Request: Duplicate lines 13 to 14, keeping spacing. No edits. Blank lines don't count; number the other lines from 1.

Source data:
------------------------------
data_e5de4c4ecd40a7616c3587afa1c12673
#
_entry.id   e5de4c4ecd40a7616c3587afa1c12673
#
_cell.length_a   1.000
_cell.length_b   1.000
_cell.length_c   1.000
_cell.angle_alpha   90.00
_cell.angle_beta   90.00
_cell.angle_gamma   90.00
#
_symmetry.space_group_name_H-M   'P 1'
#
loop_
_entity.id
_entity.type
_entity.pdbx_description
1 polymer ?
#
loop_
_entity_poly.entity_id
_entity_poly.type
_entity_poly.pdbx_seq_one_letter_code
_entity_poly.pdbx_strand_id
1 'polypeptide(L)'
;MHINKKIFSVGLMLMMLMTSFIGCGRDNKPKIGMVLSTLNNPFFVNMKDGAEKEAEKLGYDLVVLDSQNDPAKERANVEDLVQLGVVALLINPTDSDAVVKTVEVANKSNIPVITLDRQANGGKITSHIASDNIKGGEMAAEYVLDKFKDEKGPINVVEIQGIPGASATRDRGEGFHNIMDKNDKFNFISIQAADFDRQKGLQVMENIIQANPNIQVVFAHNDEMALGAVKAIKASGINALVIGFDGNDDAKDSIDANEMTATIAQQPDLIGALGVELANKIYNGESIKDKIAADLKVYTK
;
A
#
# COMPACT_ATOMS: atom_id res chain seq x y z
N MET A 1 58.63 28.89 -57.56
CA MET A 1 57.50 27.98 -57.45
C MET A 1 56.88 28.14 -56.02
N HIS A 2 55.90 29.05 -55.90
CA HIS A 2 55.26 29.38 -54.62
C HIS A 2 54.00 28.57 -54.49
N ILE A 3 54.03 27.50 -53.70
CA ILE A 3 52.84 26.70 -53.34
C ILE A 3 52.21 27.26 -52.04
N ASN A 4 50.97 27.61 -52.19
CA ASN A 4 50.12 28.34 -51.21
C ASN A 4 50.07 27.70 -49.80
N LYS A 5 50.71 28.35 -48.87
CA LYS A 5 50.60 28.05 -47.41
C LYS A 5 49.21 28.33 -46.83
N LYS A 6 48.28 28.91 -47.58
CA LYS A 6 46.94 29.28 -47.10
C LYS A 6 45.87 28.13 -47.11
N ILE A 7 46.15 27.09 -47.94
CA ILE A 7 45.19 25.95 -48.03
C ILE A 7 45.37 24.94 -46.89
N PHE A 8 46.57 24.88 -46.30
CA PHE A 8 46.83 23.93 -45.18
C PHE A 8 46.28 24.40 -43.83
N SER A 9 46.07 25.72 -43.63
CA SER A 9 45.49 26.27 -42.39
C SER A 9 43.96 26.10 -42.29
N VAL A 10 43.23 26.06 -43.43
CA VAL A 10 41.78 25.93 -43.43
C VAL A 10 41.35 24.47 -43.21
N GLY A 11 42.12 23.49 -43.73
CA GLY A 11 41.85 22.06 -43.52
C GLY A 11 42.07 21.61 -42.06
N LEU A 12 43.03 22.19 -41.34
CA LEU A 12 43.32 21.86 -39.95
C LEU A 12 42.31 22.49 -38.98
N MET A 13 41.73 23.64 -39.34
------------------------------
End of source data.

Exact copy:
#
loop_